Another example is that the compassion, blessing, and power of the three jewels are like a hook, and one’s faith is like a ring. If these two are present and connect one with another, then the hook will lead the ring, and oneself, held by the ring, from happiness to happiness and finally to liberation.

This is the reason why all the lamas of the Golden Rosary of the Kagyu have always given and continue to give refuge as the basis for the transmission of teachings, why at any time when one receives teachings of buddhadharma, one begins by reciting the refuge, and also why, when one practices the preliminaries, ngöndro, the first of these is the 100,000 recitations of the refuge accompanied by prostrations.


The form of going for refuge that we use in the Kagyu lineage is called the six-fold refuge because it has six lines to it, three of which are devoted to the three jewels, and three of which are devoted to the three roots. The first two and the last of the six lines are devoted to the three roots and read:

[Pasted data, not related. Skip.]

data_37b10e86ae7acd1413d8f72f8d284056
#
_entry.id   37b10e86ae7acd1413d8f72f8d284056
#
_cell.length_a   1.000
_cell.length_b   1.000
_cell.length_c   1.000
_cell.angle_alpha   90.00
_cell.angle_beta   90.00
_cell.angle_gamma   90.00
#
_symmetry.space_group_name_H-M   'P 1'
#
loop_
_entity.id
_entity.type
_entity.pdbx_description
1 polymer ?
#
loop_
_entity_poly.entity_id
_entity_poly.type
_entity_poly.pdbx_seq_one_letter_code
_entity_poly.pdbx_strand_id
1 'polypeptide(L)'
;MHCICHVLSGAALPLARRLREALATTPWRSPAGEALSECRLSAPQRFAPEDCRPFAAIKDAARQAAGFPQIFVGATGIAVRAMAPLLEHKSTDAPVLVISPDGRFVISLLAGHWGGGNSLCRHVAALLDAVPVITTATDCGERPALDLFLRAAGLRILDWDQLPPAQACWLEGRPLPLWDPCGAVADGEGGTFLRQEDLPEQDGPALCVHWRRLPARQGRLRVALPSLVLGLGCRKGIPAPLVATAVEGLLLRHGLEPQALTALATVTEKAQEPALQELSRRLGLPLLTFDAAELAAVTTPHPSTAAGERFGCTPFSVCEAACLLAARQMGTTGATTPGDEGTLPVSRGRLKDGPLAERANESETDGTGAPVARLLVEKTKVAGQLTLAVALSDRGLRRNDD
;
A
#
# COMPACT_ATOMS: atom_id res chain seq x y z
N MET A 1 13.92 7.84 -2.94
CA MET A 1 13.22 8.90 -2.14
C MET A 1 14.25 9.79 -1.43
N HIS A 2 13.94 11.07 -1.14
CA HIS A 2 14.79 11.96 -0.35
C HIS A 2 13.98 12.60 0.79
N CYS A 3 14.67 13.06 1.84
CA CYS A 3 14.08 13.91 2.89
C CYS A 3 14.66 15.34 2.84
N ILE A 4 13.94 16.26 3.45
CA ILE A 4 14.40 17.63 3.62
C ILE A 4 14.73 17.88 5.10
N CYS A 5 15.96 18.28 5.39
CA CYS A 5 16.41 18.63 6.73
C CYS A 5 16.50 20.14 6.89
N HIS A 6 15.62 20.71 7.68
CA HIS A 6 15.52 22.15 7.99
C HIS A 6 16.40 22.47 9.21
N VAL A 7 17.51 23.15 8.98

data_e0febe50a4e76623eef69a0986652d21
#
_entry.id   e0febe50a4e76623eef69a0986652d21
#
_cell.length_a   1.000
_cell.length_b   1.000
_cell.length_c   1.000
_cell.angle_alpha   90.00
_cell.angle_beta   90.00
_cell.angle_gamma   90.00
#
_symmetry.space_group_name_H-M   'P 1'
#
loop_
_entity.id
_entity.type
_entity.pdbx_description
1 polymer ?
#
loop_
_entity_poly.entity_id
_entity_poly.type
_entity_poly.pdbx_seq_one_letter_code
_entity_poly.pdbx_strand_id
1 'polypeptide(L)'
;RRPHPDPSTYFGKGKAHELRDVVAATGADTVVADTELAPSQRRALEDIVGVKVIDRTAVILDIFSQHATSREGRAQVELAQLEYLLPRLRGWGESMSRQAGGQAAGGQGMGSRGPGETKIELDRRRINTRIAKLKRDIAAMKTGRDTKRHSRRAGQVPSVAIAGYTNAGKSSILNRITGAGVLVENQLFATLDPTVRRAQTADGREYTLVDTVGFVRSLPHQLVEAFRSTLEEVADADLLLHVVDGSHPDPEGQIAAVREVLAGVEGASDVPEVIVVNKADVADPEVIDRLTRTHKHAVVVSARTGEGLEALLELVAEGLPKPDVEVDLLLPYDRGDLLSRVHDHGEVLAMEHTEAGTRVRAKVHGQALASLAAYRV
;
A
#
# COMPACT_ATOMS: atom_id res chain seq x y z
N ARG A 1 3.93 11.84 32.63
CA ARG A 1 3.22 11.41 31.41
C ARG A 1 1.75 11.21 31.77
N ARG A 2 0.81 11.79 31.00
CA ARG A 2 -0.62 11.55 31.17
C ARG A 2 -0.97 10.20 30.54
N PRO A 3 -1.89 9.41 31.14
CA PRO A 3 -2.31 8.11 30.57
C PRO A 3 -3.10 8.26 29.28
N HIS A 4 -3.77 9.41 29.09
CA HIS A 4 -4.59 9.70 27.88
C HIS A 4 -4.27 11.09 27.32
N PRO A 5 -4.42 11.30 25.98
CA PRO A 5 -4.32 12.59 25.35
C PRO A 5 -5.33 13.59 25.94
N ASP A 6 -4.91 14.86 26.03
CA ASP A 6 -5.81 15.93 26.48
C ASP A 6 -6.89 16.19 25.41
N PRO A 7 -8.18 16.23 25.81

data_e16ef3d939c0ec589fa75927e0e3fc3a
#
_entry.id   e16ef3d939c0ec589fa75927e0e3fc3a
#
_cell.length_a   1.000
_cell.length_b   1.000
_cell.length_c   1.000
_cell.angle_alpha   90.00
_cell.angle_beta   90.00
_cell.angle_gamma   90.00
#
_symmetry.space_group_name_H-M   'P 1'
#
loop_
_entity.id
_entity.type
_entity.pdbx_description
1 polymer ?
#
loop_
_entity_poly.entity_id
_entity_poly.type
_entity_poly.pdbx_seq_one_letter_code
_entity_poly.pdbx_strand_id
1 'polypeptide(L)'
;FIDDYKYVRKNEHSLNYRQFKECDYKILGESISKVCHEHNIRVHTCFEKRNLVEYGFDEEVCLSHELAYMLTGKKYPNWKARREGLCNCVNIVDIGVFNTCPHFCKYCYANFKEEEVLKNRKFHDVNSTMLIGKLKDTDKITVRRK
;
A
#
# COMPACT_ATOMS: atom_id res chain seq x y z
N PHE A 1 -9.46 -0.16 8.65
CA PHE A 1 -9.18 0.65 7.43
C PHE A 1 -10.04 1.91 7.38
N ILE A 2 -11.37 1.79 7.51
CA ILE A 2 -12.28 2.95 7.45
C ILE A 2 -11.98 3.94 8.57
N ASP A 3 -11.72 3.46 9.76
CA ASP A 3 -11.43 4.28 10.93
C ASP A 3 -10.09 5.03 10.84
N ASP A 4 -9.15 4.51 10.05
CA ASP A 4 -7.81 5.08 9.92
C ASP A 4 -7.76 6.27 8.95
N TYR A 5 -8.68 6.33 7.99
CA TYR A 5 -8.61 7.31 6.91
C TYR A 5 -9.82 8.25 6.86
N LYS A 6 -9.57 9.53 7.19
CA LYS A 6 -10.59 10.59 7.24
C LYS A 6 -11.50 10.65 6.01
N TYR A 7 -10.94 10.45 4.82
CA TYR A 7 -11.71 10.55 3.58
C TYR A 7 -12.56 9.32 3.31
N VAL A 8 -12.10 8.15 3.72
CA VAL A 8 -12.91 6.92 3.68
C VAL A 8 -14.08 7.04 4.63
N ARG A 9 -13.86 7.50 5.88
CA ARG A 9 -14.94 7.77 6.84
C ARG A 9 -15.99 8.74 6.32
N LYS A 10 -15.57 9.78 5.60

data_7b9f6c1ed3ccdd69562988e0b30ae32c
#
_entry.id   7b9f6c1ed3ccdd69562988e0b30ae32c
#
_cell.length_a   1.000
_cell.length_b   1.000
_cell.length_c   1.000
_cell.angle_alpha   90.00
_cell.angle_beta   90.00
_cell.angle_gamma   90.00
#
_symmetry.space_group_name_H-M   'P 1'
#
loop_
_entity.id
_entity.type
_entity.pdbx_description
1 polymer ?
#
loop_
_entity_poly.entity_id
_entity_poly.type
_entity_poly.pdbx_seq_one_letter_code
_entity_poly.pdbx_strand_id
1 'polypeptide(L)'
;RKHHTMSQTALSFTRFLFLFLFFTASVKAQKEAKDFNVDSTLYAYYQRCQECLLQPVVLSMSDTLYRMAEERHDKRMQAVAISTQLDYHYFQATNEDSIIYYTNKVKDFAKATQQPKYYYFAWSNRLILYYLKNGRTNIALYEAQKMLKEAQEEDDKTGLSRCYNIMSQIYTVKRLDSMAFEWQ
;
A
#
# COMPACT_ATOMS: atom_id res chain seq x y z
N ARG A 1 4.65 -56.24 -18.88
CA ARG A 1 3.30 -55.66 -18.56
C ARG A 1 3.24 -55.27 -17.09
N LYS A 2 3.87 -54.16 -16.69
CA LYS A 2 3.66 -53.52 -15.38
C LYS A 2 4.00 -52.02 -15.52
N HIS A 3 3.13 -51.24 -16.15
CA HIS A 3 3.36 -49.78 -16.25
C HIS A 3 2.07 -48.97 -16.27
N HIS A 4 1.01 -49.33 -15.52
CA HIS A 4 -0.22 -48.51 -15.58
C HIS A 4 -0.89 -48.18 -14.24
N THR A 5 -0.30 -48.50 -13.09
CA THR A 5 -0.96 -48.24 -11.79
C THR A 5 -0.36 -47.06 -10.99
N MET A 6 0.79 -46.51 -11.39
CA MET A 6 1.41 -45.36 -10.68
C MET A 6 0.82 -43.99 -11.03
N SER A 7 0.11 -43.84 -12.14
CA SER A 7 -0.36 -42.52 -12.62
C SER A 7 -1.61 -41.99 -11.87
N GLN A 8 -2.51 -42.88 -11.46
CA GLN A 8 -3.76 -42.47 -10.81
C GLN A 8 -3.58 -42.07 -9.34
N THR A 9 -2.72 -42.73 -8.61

Line 1: I go for refuge to the glorious sacred gurus.
Line 2: I go for refuge to the assembly of deities in the mandalas of the yidams.
Line 6: I go for refuge to the dakas, dakinis, and dharma protectors who possess the eye of wisdom.
There is also an abbreviated form of refuge:
I go for refuge to the guru.
I go for refuge to the Buddha.
I go for refuge to the dharma.
I go for refuge to the sangha.
The first line, "I go for refuge to the guru," expresses one’s conviction that the guru or lama is the embodiment of the three roots because his or her actual form, his/her body, is the guru; his/her speech is the activity of the dakinis and dharma protectors; and his or her mind is the nature of the yidams. Following that, one goes for refuge externally to the Buddha, the dharma, and sangha. Therefore this shorter form of taking refuge also contains both the three jewels and the three roots.